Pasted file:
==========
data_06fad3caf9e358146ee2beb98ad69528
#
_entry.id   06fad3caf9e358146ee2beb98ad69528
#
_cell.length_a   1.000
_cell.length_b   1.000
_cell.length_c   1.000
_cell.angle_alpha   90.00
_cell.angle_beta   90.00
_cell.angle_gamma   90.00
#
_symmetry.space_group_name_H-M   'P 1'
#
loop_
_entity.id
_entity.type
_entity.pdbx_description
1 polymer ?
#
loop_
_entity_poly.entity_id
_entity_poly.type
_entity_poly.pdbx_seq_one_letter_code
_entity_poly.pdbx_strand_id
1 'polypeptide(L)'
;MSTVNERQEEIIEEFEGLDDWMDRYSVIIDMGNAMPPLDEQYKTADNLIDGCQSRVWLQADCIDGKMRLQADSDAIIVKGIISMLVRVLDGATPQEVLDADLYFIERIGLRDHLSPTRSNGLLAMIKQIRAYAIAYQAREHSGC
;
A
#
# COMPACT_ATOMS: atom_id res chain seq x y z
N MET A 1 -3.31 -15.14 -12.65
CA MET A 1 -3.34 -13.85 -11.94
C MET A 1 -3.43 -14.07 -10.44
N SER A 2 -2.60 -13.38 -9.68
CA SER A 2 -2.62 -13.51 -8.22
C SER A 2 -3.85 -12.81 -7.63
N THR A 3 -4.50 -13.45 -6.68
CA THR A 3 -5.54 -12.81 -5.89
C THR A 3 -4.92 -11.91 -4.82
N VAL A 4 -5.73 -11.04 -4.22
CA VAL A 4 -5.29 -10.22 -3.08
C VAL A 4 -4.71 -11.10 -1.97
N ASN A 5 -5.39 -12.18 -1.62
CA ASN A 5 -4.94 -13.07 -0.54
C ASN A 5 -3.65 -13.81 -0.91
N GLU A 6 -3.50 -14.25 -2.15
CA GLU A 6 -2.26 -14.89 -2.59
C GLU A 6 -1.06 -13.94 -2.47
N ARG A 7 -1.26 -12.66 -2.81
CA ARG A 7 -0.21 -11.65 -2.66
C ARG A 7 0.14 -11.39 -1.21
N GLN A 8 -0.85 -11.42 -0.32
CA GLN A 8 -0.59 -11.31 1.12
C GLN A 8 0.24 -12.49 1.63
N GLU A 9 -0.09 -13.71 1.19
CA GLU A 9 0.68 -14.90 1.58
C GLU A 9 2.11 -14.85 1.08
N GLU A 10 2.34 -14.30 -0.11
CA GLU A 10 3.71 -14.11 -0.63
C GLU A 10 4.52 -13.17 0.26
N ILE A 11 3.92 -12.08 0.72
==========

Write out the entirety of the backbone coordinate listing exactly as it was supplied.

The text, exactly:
data_06fad3caf9e358146ee2beb98ad69528
#
_entry.id   06fad3caf9e358146ee2beb98ad69528
#
_cell.length_a   1.000
_cell.length_b   1.000
_cell.length_c   1.000
_cell.angle_alpha   90.00
_cell.angle_beta   90.00
_cell.angle_gamma   90.00
#
_symmetry.space_group_name_H-M   'P 1'
#
loop_
_entity.id
_entity.type
_entity.pdbx_description
1 polymer ?
#
loop_
_entity_poly.entity_id
_entity_poly.type
_entity_poly.pdbx_seq_one_letter_code
_entity_poly.pdbx_strand_id
1 'polypeptide(L)'
;MSTVNERQEEIIEEFEGLDDWMDRYSVIIDMGNAMPPLDEQYKTADNLIDGCQSRVWLQADCIDGKMRLQADSDAIIVKGIISMLVRVLDGATPQEVLDADLYFIERIGLRDHLSPTRSNGLLAMIKQIRAYAIAYQAREHSGC
;
A
#
# COMPACT_ATOMS: atom_id res chain seq x y z
N MET A 1 -3.31 -15.14 -12.65
CA MET A 1 -3.34 -13.85 -11.94
C MET A 1 -3.43 -14.07 -10.44
N SER A 2 -2.60 -13.38 -9.68
CA SER A 2 -2.62 -13.51 -8.22
C SER A 2 -3.85 -12.81 -7.63
N THR A 3 -4.50 -13.45 -6.68
CA THR A 3 -5.54 -12.81 -5.89
C THR A 3 -4.92 -11.91 -4.82
N VAL A 4 -5.73 -11.04 -4.22
CA VAL A 4 -5.29 -10.22 -3.08
C VAL A 4 -4.71 -11.10 -1.97
N ASN A 5 -5.39 -12.18 -1.62
CA ASN A 5 -4.94 -13.07 -0.54
C ASN A 5 -3.65 -13.81 -0.91
N GLU A 6 -3.50 -14.25 -2.15
CA GLU A 6 -2.26 -14.89 -2.59
C GLU A 6 -1.06 -13.94 -2.47
N ARG A 7 -1.26 -12.66 -2.81
CA ARG A 7 -0.21 -11.65 -2.66
C ARG A 7 0.14 -11.39 -1.21
N GLN A 8 -0.85 -11.42 -0.32
CA GLN A 8 -0.59 -11.31 1.12
C GLN A 8 0.24 -12.49 1.63
N GLU A 9 -0.09 -13.71 1.19
CA GLU A 9 0.68 -14.90 1.58
C GLU A 9 2.11 -14.85 1.08
N GLU A 10 2.34 -14.30 -0.11
CA GLU A 10 3.71 -14.11 -0.63
C GLU A 10 4.52 -13.17 0.26
N ILE A 11 3.92 -12.08 0.72